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Conference of the Association for Preservation Technology (APT)
11-15th October 2013, New York City

A couple of weeks ago I was lucky to attend this year’s conference of the important US-based conservation body the Association for Preservation Technology, which was held in Times Square, New York City. As part of the proceedings I was invited to present our work on the Bath Abbey project which resonated with the key themes of conservation, sustainability and design at the centre of an important urban context.

As a first time delegate attending from the UK I really enjoyed the spirit of goodwill and collaboration amongst the 850 or so attendees and was amazed at the quality of thinking and discussion at each of the paper sessions I attended.

I particularly enjoyed the paper sessions including ‘Balancing Development at Brooklyn Navy Yard’ chaired by Liz Leber of NYC based BBB architects, and also the ‘Curtain Wall Preservation’ discussion which considered the technical challenges of NYC’s tall buidings in Manhatten, chaired by architect John Matteo.

But perhaps the main highlight for me was the field visit sessions. Firstly I was lucky enough to be part of the group to see the cast iron repair project for the Judd Studio at 101 Spring Street, Soho. This was a fascinating restoration project undertaken by Robert Silman Associates and Walter Melvin Associates. A great deal of skill and care had been taken in the attention to detail and it held some lessons for our own major project for the oldest cast iron framed buildings in the world at Ditherington Flax Mill in Shropshire.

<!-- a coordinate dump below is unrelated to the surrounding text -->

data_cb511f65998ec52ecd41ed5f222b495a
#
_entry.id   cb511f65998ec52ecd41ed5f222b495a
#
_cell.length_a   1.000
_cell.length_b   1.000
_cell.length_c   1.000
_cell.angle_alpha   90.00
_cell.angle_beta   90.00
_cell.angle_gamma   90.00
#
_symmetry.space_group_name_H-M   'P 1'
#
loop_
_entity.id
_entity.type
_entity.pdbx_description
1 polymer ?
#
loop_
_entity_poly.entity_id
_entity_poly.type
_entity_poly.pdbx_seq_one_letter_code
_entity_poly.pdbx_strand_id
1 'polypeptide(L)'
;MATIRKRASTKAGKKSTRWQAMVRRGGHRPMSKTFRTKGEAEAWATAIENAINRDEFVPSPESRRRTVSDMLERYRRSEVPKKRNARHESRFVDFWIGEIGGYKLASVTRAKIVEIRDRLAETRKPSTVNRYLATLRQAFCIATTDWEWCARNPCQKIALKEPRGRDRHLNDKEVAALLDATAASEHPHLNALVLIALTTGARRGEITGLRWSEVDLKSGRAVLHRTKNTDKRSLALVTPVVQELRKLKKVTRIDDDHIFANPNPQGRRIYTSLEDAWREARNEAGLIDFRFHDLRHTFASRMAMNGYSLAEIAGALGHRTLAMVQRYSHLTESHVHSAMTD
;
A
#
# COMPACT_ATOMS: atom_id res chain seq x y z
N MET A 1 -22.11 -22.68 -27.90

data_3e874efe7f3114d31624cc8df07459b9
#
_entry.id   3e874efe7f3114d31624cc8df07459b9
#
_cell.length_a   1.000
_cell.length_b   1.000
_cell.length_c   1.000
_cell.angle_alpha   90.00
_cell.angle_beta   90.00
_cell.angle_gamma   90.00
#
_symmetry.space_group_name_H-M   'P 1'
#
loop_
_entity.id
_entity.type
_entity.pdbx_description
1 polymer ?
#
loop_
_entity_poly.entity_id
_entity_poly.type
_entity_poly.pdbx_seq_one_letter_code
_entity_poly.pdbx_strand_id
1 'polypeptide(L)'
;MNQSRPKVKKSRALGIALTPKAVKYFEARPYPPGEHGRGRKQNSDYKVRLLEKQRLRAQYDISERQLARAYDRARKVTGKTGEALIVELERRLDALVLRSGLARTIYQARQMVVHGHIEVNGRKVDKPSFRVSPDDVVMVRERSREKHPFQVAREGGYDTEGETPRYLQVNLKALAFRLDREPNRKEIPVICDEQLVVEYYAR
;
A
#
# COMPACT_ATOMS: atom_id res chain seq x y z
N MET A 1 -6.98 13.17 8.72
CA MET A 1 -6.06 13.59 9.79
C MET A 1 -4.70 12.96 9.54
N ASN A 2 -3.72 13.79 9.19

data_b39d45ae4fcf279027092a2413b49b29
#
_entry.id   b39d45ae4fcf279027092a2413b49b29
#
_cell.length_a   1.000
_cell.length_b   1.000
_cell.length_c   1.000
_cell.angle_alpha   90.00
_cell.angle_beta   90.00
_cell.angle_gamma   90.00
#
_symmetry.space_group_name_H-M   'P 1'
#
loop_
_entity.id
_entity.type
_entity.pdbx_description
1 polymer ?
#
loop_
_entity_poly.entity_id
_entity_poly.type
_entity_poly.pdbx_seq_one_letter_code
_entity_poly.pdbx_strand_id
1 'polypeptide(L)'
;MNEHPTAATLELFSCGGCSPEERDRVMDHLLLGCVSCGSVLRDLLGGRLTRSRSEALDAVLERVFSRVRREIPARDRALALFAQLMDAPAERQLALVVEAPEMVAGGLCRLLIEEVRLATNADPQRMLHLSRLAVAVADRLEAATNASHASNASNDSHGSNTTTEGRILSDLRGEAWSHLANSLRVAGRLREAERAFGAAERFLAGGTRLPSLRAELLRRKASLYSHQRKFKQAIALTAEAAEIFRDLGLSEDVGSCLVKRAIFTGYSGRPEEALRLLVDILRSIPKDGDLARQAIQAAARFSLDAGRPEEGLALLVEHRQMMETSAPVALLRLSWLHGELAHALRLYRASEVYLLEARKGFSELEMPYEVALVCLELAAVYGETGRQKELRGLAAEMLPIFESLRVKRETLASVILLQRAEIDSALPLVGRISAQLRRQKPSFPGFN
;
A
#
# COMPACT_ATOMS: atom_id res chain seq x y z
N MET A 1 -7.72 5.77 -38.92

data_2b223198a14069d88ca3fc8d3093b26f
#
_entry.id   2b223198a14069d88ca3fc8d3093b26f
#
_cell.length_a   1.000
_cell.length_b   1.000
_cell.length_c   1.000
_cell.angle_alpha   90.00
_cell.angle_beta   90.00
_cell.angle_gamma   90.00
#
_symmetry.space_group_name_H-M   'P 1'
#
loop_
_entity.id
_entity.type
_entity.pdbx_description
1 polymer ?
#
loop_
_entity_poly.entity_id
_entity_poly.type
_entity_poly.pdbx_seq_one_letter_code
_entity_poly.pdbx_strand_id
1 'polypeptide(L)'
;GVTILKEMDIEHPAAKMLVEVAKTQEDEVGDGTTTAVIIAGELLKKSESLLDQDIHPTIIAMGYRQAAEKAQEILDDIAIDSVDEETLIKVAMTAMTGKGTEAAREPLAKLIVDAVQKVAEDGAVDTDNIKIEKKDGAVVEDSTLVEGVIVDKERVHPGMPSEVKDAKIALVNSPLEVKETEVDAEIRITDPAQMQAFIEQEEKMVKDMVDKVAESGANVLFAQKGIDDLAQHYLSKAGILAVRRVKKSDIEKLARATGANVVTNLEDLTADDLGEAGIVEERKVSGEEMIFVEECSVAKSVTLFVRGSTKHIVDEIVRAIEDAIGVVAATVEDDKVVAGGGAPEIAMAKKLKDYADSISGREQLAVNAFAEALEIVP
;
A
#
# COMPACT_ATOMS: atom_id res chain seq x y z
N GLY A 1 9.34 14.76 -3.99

Then in the afternoon we were privileged to a sneak preview of the major works underway as part of the United Nations capital master plan with the projects architects, clients and contractors. As a scheme dealing with a group of important modernist buildings, the colossal $2bilion project prepares the complex for the 21st Century. In addition to the careful restoration of the interiors we discussed the technical aspects of the new environmental design including the replacement of over 5,000 cladding panels in the main secretariat building. We were then thrilled to be offered lunch in the delegate’s restaurant overlooking the Hudson River; a highlight to great day!

The APT annual conference was a great event in a great city. It was action packed and covered a huge number of issues in its 4 day programmes. I would encourage others to considering attend next year’s gathering which will be held in Quebec city!

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